In regards to you keeping him and handling him in the future, have you considered finding a trainer/lesson barn in your area that'd be willing to work with you and Teddy? Limited knowledge is something easy to fix, but you have to be willing to search for the answers that you need. Even if you don't find a lesson barn that's suitable for youngsters like Teddy, you COULD contact a lesson barn and ask specifically for lessons that involve groundwork, learning how to lunge, what to do with pushy horses, how to move their front and hind quarters away from you, etc, and explain your situation to them. You'd want a barn/trainer with a lot of experience and the patience to train both human and animal. What I learned when I was adamantly lessoning is that I didn't want to deal with the trainers who didn't take the time to explain thought processes, both human and horse, to me, and if they wouldn't let me step in and try for myself, I high-tailed it out of there. I'd suggest looking for a friendly person who's as rooted in teaching both horse And human what to do. It's almost like apprenticing, the difference is you're still paying them as you would for a lesson. You'd benefit a lot from those kinds of lessons in the long run, both with Teddy and any horse you or your children acquire in the future.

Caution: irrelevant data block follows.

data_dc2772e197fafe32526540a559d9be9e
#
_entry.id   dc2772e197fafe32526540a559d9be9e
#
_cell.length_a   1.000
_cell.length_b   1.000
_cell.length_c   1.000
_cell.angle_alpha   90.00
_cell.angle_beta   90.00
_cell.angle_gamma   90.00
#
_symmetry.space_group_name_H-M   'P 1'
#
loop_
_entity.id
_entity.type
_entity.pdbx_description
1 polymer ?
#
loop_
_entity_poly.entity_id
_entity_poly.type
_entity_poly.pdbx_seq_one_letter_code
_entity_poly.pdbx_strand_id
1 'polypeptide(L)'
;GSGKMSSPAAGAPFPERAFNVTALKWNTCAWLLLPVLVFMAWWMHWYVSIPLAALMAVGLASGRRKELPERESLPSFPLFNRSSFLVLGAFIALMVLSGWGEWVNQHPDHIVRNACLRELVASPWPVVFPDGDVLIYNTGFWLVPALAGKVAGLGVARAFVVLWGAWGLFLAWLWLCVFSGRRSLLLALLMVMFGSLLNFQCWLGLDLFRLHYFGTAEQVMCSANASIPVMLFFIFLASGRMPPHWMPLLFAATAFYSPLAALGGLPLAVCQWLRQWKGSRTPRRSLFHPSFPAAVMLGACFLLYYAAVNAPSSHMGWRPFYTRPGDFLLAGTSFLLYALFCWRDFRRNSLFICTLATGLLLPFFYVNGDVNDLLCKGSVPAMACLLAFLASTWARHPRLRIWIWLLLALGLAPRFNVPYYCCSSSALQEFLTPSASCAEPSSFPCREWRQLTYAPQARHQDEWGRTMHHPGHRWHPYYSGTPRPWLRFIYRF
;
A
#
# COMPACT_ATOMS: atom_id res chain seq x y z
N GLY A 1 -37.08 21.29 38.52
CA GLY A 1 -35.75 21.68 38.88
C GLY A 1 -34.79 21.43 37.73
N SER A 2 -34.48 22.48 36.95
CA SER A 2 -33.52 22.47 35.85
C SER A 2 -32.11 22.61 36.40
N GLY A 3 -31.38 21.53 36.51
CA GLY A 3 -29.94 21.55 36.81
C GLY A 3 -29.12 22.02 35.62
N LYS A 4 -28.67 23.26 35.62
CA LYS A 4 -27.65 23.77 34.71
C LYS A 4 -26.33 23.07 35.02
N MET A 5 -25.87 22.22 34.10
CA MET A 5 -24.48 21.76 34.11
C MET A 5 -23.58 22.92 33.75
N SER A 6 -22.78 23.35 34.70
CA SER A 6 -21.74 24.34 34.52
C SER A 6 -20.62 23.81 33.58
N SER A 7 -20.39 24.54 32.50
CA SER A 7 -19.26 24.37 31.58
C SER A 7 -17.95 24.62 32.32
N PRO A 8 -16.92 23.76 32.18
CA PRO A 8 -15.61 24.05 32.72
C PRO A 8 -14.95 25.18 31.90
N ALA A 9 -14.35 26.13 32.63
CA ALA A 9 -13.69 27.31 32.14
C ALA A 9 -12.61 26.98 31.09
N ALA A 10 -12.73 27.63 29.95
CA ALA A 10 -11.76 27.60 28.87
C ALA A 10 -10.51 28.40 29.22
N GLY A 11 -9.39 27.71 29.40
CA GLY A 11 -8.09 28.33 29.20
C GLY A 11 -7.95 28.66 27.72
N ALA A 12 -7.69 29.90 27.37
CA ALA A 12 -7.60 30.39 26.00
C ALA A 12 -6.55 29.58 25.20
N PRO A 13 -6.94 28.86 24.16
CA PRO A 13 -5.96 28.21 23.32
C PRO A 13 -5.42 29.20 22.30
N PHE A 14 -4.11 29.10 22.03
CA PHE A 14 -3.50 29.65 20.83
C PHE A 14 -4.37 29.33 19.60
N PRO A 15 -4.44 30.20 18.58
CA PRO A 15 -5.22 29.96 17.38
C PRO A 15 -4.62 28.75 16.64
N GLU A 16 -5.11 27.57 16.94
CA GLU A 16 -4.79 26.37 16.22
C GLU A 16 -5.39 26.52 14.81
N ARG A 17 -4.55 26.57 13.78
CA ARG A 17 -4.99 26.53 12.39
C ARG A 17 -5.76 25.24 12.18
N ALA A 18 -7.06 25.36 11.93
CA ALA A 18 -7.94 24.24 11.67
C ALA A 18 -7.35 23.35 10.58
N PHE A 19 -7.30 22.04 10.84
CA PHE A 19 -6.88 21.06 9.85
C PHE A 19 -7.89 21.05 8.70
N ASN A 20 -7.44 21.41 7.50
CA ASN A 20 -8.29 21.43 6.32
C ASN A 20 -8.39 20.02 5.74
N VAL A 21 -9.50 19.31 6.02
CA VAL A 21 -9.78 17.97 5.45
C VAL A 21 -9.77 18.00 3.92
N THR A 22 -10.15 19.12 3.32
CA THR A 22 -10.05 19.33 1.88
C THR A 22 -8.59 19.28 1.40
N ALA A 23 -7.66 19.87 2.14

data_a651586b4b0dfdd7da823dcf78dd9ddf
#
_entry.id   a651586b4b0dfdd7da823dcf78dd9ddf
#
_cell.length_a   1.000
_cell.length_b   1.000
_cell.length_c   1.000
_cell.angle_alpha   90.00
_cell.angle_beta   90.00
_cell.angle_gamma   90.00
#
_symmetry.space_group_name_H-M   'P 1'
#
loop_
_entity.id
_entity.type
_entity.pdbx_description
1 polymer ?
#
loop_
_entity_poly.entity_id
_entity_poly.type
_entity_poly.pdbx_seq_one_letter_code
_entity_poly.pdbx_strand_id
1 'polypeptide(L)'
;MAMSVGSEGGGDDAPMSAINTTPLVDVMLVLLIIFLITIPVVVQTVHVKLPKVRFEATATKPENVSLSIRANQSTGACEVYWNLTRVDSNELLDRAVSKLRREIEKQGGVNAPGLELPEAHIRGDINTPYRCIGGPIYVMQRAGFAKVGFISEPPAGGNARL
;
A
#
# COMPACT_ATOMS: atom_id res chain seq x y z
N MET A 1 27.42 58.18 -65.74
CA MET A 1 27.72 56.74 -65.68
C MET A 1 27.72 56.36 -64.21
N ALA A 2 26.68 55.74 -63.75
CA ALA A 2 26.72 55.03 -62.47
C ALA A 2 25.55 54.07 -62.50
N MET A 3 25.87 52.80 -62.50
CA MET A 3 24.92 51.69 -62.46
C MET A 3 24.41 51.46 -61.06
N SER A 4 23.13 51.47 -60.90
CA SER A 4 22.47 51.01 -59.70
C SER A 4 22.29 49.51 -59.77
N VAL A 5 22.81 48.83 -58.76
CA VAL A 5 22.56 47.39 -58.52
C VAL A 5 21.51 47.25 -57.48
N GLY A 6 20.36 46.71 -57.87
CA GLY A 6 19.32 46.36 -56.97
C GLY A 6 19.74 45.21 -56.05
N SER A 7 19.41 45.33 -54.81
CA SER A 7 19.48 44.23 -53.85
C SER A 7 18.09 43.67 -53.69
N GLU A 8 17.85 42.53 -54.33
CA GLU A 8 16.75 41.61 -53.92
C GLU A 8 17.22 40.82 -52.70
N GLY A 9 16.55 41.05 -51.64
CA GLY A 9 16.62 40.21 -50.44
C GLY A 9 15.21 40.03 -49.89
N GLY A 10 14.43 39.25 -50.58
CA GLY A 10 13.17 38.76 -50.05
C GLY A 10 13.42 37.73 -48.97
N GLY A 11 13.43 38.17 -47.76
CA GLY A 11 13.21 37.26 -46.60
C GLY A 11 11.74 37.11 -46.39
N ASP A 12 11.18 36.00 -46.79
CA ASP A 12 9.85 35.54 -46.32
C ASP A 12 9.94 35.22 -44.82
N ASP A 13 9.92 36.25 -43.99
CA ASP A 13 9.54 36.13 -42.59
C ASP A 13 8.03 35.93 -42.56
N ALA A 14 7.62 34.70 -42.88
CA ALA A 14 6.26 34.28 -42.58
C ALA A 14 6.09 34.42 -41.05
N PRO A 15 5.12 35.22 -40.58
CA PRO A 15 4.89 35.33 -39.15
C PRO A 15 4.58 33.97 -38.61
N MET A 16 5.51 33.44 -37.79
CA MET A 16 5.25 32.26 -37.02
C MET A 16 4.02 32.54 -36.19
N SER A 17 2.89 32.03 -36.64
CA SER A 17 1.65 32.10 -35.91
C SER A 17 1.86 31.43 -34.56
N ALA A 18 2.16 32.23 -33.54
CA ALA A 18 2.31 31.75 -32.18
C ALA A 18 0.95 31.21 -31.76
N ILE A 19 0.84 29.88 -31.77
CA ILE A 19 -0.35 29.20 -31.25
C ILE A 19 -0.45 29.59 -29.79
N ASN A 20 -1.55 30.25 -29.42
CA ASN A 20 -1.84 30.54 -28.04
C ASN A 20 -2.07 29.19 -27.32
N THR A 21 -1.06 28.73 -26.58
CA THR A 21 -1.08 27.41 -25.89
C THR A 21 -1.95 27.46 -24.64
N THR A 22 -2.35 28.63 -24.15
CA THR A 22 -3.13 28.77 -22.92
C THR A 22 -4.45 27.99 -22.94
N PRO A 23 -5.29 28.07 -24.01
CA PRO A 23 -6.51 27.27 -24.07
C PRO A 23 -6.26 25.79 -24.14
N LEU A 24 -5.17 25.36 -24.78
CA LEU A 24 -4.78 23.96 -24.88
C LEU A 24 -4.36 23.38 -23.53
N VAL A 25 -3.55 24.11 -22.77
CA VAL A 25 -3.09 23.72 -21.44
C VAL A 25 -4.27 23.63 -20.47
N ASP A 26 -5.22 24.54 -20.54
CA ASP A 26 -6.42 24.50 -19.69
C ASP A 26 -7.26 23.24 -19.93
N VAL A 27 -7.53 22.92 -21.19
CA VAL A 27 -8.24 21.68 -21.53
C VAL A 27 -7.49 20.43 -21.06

In regards to selling him, have you considered leasing him out to those who event instead? Someone else would get to enjoy him for what he is eventer wise, you'd still get the pleasure of owning him and being able to do what you want with him, plus if it's not a free-lease and it's drafted out, you'd get some financial help from the person leasing him. You can even specify that you want to keep him on your property, something people do all of the time, and you already have a lease prospect in your son's friend. It could easily be the best of both worlds.
Regardless, he is adorable. I really hope you get to keep him. :)